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University of Warwick awarded £2 million to fight disease in East Africa

The University of Warwick has been awarded £2 million to tackle the spread of viruses in East Africa.

The research has been commissioned by the National Institute for Health Research (NIHR) using Official Development Assistance (ODA) funding. Research facilitates the improvement of health and wealth of the nation, in accordance with the NIHR’s aims.

The £2 million has been awarded to the NIHR Global Health Research Group on the Application of Genomics and Modelling to the Control of Virus Pathogens (GeMVi) in East Africa at Warwick University.

GeMVi combines expertise in pathogen sequencing and predicative modelling.

Matt Keeling, Professor of Life Sciences and Director of the University of Warwick’s Zeeman Institute, said that with the funding, “GeMVi will engage health authorities and institutes, identify priority questions and link output to policy.

“We will also fund 20 high calibre research fellows on locally relevant projects.

“Ultimately GeMVi aims at provision of evidence for intervention decisions, a sustainable collaborative network in the region, and an alliance on virus prevention and control preparedness.”

Professor of Infectious Disease Epidemiology at the University of Warwick, James Nokes explains pathogen sequencing as identifying “the unique genetic code of the virus by which to track its spread into and within a community and from person to person”.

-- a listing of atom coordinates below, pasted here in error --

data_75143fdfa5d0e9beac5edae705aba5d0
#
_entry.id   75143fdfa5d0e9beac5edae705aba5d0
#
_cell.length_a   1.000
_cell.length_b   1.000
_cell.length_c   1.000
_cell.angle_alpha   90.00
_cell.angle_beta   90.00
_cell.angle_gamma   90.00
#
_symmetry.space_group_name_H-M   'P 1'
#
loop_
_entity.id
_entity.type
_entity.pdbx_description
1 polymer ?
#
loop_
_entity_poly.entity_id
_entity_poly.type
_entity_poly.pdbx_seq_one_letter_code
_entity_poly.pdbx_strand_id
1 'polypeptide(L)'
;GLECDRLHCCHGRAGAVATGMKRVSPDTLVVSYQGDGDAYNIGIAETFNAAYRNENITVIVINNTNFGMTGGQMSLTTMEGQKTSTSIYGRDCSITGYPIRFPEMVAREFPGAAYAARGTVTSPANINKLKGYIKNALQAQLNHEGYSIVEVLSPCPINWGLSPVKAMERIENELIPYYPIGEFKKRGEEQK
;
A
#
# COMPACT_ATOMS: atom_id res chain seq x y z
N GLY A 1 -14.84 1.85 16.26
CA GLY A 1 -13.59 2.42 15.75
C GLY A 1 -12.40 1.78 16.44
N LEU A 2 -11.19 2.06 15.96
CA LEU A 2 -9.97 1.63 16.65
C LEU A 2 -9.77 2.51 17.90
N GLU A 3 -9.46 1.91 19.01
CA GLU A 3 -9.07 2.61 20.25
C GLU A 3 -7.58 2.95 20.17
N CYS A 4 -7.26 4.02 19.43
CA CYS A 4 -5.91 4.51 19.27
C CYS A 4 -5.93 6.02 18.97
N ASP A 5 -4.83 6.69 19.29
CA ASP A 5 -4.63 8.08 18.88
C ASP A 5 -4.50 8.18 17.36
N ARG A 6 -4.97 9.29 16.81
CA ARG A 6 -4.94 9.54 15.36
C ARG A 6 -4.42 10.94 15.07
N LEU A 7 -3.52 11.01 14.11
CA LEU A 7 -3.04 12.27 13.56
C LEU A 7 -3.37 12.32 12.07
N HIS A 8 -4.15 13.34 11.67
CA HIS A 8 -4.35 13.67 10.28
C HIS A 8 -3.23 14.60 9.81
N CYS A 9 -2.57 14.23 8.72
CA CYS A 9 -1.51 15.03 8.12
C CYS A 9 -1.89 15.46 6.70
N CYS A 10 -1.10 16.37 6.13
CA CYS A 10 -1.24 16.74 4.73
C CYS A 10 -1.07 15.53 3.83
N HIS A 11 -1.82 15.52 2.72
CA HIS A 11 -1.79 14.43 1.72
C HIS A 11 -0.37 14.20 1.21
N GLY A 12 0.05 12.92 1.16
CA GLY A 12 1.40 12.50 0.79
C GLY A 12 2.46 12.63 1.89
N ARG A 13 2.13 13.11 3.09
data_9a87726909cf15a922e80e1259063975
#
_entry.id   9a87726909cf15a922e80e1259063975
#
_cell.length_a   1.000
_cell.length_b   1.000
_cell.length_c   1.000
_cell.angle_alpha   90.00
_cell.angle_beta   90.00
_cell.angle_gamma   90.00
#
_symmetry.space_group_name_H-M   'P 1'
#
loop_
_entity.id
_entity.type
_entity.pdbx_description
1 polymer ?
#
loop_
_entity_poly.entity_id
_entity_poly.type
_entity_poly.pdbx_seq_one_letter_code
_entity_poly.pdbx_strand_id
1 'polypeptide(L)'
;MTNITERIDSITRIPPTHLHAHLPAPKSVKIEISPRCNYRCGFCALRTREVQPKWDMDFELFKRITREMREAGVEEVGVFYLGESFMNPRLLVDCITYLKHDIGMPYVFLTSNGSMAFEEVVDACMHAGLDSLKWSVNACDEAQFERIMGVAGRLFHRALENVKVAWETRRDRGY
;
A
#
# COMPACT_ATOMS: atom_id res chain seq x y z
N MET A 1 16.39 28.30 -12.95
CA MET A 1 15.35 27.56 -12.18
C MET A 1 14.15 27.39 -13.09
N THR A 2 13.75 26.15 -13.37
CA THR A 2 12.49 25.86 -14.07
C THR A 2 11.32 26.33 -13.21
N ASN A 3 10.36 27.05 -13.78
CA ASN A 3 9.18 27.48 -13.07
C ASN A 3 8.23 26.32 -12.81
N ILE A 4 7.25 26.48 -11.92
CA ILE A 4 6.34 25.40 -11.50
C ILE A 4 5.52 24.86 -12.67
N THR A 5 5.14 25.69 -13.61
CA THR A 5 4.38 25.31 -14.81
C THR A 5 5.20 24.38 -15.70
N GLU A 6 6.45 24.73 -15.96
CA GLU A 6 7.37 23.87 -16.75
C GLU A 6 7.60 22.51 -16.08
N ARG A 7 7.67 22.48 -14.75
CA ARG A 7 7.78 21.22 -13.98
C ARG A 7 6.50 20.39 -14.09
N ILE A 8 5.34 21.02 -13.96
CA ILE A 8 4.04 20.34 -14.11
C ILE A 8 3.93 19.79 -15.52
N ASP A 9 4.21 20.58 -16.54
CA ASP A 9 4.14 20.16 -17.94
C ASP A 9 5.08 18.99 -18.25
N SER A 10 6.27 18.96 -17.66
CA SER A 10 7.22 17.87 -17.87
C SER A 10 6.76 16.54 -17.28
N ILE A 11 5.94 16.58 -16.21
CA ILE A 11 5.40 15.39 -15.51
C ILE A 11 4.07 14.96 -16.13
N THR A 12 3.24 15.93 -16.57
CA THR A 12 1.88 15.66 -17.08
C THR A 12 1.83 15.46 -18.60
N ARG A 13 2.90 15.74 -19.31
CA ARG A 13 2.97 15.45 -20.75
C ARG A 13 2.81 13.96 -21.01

He continued: “Predictive modelling involves simulating the spread of the virus pathogen in a community using a mathematical representation or model and then applying a variety of control strategies to explore the potential impact on disease.

“Both of these sorts of outputs are of use in making public health decisions on optimal ways to control infection spread.”

The decision to focus on East Africa was made by researchers because the area has thus far suffered from lack of funding, technology and specific skills.

The funded project will aim to increase the use of modern sequencing, bioinformatic and modelling tools against the spread of disease in East Africa. The decision to focus on East Africa was made by researchers because the area has thus far suffered from lack of funding, technology and specific skills.

University researchers will collaborate with new partners in East Africa on the project, including Uganda Virus Research Institute and Makerere University in Uganda and Kilimanjaro Clinical Research Institute in Tanzania.

Nokes said: “In this field, despite high disease burden, low income countries have been left behind.

“Decisions on how to prevent, reduce or constrain disease arising from viruses (e.g. seasonal or pandemic influenza), requires evidence on the pathogen responsible, where it came from, how effectively it spreads, and the potential implications of various interventions.

“Modern methods are now available to rapidly identify and sequence the genetic code of a virus by which, together with epidemiological data (e.g. time and location of cases), to track from where it came and how it is spreading, and with statistical and mathematical methods, explore the potential impact of options for control that can support public health control measures.”

East African research fellows with expertise in pathogen sequencing or predictive modelling applied to local public-health problems are now being recruited by GeMVi.


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